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Leila and the Danger by the OverHanging Hedge
by Princess Carroll Ayo Durodola
01/26/07
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Leila skipped along the sidewalk, up the hill, on her way to school. Bumblebees above her, bobbing up and down, following her skipping movements. Tiny white butterflies tried to join in, but are blown out of sync by the warm spring wind. Oblivious to all that, and the danger ahead, Leila enjoyed the loud clicking sound of her pretty new brown shoes on the sidewalk. Passing the apartment complex with the over hanging hedge, as she did everyday, she remembered Grandma saying,
“That hedge is a violation” and that she was going to call the council woman about them.

Leila felt special in her new shoes. Grandma, who was living with them, while Mother was in jail, let her wear pretty shoes to school. Leila missed her mother. No one told her why her mom was in jail, but Grandma said she would be home by fall. It was fun having Grandpa and Grandma living with them. They did fun things like go shoe shopping. The day they bought the shoes she was wearing they were supposed to be shopping for shoes to wear to church but, when they got to the shoe store, Grandma said she could have two pairs. One could be for school. Grandma said school days are special too.

Leila was sorry she was so late for school that the school grounds were empty. It was her shoes’ fault. She didn’t want them to have a smudge, so she had spent extra time polishing them to a shine.

“Hi there cutie” a man’s voice startled Leila.

“Hi” she said hurriedly.

“Kind of late for school, eh?”

“Yeah” she said walking by him. She hadn’t even seen this big man behind the overhanging hedge, growing out of the apartment complex’s yard.

“How ‘bouts a granola bar to give you energy all day?” he said smiling, his big beady eyes shining.

“I already had my honey cheerios this morning” she bleated out, unaware that she had stopped walking. How in the world did a man this big, fit behind that overhanging hedge? Was he hiding she wondered? Then she realized that this was the lesson she had been taught. Don’t speak to strangers. Her mother had taught it, her grandma and grandpa, the police clown that came to school assembly & the African storyteller that came to the library. Here was the lesson, right in front of her.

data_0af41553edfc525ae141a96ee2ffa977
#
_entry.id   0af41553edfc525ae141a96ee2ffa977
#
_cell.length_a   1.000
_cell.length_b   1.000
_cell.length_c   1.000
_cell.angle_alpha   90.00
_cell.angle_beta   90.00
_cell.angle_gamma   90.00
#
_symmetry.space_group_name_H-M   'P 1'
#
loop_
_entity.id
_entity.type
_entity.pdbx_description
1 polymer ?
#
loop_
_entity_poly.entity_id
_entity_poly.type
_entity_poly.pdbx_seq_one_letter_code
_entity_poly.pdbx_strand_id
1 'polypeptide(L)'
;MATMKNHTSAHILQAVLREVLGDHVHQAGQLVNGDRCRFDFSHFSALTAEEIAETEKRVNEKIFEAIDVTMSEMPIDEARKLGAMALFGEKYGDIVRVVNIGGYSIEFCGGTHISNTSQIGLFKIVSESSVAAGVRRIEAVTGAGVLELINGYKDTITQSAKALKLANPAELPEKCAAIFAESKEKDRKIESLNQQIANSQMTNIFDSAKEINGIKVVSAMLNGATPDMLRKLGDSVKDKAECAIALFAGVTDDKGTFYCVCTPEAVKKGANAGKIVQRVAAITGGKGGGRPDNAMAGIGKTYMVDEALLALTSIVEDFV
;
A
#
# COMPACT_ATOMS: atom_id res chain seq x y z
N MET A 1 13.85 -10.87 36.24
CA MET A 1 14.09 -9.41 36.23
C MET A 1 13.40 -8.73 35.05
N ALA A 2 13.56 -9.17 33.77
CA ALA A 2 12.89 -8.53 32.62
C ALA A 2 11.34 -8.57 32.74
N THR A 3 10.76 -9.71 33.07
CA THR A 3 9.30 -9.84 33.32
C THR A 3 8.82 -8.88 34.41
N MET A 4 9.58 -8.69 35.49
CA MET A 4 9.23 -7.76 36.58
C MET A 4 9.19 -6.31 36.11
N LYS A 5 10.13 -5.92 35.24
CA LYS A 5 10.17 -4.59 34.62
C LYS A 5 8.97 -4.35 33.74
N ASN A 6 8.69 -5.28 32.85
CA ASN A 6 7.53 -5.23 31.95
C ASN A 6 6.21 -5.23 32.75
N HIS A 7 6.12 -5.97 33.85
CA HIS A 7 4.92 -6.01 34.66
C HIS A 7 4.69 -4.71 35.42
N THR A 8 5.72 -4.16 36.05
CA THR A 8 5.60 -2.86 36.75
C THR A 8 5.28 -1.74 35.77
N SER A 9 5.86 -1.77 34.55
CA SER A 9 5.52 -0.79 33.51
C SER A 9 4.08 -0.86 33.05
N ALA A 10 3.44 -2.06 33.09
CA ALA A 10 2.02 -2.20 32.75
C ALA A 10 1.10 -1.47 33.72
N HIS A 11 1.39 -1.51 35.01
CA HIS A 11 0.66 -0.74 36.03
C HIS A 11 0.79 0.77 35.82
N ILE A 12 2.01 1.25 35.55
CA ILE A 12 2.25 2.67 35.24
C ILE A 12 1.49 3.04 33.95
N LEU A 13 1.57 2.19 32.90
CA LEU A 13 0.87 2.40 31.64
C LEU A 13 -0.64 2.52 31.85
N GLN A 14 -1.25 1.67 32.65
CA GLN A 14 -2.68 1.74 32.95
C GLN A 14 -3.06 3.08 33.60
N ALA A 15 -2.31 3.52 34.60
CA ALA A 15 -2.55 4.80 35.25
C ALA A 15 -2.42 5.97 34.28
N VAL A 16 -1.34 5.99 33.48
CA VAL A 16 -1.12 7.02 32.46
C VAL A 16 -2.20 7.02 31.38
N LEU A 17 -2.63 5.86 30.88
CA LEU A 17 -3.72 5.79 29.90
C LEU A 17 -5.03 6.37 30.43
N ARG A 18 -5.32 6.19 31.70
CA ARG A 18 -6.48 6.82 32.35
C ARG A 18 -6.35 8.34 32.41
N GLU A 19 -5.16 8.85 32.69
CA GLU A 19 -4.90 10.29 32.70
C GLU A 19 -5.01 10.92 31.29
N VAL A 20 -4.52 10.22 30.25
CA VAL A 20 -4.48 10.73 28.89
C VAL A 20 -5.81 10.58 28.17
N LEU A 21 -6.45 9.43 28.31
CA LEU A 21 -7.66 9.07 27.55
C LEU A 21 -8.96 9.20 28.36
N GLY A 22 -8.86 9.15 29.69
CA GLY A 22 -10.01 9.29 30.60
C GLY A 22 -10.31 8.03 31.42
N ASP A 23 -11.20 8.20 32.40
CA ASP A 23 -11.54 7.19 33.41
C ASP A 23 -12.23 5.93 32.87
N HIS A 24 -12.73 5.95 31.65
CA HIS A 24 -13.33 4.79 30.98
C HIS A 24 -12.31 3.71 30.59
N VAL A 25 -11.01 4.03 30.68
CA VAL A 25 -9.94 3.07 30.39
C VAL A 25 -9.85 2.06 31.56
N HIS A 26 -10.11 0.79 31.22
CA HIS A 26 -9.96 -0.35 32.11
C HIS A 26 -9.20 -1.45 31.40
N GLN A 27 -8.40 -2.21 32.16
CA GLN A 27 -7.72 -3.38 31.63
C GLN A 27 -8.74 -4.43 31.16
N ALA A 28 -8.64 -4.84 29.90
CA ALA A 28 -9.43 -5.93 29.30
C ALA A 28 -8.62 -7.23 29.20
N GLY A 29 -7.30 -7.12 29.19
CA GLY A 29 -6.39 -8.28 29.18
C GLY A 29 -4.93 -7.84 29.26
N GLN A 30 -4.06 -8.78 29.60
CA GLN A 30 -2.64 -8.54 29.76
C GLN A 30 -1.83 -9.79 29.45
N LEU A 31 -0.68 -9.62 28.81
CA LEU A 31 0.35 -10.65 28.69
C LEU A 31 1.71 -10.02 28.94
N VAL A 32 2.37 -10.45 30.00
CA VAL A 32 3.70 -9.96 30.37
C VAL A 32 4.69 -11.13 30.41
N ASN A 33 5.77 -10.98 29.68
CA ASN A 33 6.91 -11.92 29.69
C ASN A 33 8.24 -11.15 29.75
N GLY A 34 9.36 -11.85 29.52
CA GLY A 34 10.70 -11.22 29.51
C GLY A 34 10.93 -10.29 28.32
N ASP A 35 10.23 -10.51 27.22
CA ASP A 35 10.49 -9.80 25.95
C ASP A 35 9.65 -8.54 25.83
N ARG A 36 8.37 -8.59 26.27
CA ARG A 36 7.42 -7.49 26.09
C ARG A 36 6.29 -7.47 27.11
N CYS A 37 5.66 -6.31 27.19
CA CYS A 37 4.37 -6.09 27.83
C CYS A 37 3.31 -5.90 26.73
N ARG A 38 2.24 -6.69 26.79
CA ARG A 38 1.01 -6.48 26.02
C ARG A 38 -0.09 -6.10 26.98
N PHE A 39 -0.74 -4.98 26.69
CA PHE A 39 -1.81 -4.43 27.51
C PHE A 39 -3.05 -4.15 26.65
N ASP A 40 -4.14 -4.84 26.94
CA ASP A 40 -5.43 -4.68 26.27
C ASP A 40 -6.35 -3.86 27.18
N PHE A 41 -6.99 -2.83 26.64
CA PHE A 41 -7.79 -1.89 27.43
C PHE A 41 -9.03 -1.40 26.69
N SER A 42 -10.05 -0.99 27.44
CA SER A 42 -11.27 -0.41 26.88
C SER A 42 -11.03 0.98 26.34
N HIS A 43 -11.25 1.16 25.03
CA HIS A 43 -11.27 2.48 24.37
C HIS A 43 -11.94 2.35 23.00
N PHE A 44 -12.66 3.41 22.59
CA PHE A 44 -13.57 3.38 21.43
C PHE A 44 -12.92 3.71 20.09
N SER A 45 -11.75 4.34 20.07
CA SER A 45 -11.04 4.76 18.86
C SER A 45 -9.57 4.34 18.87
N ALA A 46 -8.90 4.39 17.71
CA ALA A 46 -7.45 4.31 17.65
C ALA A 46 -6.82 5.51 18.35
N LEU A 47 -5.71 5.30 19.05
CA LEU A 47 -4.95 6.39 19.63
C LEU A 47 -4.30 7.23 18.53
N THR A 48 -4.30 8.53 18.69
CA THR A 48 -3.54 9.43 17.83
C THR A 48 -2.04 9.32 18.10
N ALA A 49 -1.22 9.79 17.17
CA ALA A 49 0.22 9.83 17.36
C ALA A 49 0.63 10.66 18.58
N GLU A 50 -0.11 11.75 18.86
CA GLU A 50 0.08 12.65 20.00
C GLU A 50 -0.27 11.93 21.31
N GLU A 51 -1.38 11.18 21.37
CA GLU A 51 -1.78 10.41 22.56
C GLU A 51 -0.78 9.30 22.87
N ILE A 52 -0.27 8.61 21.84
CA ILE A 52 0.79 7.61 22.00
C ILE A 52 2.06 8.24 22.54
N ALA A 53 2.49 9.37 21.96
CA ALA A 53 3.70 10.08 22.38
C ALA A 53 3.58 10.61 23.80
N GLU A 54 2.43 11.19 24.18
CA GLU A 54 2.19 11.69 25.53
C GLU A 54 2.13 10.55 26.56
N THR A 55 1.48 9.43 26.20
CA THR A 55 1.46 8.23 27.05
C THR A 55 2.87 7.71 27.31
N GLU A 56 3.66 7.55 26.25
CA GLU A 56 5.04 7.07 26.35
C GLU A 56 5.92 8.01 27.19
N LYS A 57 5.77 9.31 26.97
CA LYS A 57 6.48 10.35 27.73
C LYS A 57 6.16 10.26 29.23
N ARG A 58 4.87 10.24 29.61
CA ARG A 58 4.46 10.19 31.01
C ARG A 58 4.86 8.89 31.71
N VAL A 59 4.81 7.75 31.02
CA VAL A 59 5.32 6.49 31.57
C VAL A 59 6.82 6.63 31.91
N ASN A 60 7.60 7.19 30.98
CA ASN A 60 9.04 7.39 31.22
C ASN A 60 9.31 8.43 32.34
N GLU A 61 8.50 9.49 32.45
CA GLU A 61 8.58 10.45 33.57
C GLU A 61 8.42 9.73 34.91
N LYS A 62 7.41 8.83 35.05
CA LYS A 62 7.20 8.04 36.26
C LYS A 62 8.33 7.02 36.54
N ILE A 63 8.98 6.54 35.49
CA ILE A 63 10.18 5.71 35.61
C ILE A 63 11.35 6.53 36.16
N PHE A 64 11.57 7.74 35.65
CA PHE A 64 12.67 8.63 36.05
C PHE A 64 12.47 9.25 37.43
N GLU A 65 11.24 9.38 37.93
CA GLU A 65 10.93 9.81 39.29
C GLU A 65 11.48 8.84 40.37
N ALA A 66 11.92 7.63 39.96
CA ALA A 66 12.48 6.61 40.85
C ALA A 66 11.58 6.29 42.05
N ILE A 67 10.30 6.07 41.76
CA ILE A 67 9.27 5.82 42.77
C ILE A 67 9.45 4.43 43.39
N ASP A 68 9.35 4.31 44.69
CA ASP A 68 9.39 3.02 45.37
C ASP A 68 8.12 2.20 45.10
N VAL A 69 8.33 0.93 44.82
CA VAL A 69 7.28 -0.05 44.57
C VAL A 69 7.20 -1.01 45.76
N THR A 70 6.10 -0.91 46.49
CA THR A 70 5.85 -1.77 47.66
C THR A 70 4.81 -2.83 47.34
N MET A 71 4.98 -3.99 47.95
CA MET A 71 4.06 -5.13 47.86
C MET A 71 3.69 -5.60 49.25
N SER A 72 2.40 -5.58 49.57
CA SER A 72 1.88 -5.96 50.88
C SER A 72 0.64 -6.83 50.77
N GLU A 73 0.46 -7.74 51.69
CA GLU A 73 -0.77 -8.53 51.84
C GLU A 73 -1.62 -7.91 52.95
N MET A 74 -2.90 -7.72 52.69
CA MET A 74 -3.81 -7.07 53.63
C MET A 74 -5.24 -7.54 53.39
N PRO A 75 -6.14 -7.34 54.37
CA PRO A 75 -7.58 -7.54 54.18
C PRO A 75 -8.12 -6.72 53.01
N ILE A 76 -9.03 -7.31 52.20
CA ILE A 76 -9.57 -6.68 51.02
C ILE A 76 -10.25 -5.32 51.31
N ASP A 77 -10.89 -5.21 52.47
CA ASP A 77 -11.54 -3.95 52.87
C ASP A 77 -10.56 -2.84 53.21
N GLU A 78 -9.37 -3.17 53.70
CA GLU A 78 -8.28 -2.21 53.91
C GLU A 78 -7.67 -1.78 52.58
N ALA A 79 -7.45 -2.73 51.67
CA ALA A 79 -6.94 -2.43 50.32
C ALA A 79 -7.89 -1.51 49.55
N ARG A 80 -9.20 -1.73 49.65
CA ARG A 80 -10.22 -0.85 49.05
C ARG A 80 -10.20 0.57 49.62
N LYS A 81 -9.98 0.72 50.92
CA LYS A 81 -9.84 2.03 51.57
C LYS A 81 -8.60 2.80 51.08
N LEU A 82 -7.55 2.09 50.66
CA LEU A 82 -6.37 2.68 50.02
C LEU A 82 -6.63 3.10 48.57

Suddenly, she was off running the rest of the way up to the school. Her back pack bobbing madly, surprised insects over her head scattering, pretty shoes clicking and clacking, as she ran up the pavement to the front door of the school. She didn’t see the man grab for her, as she shot off. She didn’t see his puzzled look at his hands when he realized he hadn’t got her.

Inside, Leila let the school doors slam behind her with a clang. Once inside, she peered out the door’s window to see if the big man was still there. He was, as if he was still waiting for someone.

“I must see Principal Brownette” she said as she tumbled into the Main Office.

“She’s preparing for announcements” said a frowning secretary, through pursed lips.

“No, I must see her now!” Leila insisted and flew towards the principal’s office, startling all the secretaries.

One of them said, “Now see here, young lady! You’re late and you’re being very ru…”

“A man, Mrs. Brownette” Leila interrupted, as she saw the principal come to her office door, “A man right there! He tried to talk to me!”

“Where?” All the ladies said indignantly, crowding to the front window.

Leila jumped up on one of the chairs by the window and pointed. “Right there!” And sure enough, he was still there by the overhanging hedge. Standing very quietly, not looking like he was hiding, just standing there, looking out on the street. Just then, below the overhanging hedge, barely visible, they could see another latecomer approaching!

Mrs. Brownette flew into action! “Call 911, get me the security man, call Mr. Travels out of his gym class and have them meet me out front. Stay right here, Leila.”
Everyone moved at once. By the time the Principal hit the front door all instructions had been obeyed. Mr. Grove, the security man, was charging around the side of the building responding to his walkie talkie.

Standing on the chair, in the Main Office, Leila’s face was pressed up against the window. The man stopped this next little girl the same way he stopped Leila. The little girl reached out to take the granola bar from the man, as Mrs. Brownette, yelled out her name,

“Sherry! Sherry Allen! Come here this instant!”

Not finding an owner, the granola bar fell to the ground between them. Leila couldn’t believe how fast her principal moved. Mrs. Brownette was the size of Mother, Grandma and Grandpa put together, but by the time she said “…instant!” she was almost at the hedge. The man moved impossibly fast and got away. Mrs. Brownette now had the frightened little girl by the hand, as Mr. Grove, the security man, was ducking way low to the ground going under the overhanging hedge. Mr. Travels, the gym teacher, had arrived on the scene.

As all eyes watched, three policemen appeared around the street side of the hedge with the big tall man between them. The cops had not used their sirens when they got the 911, call and were able to catch the man running away.
“Caught” the ladies said collectively. “Thank you Jesus” they all sighed together.

That day Leila was a heroine. Mrs. Brownette called a special assembly to tell the story. Leila got a chance to stand on the stage, in her pretty new shoes, and talk into the microphone and say how she felt when faced with a potential kidnapper.

It was a great lesson for the day, about not talking to strangers and she was able to teach it to others.

copyright 2006 Princess Carroll Ayo Durodola

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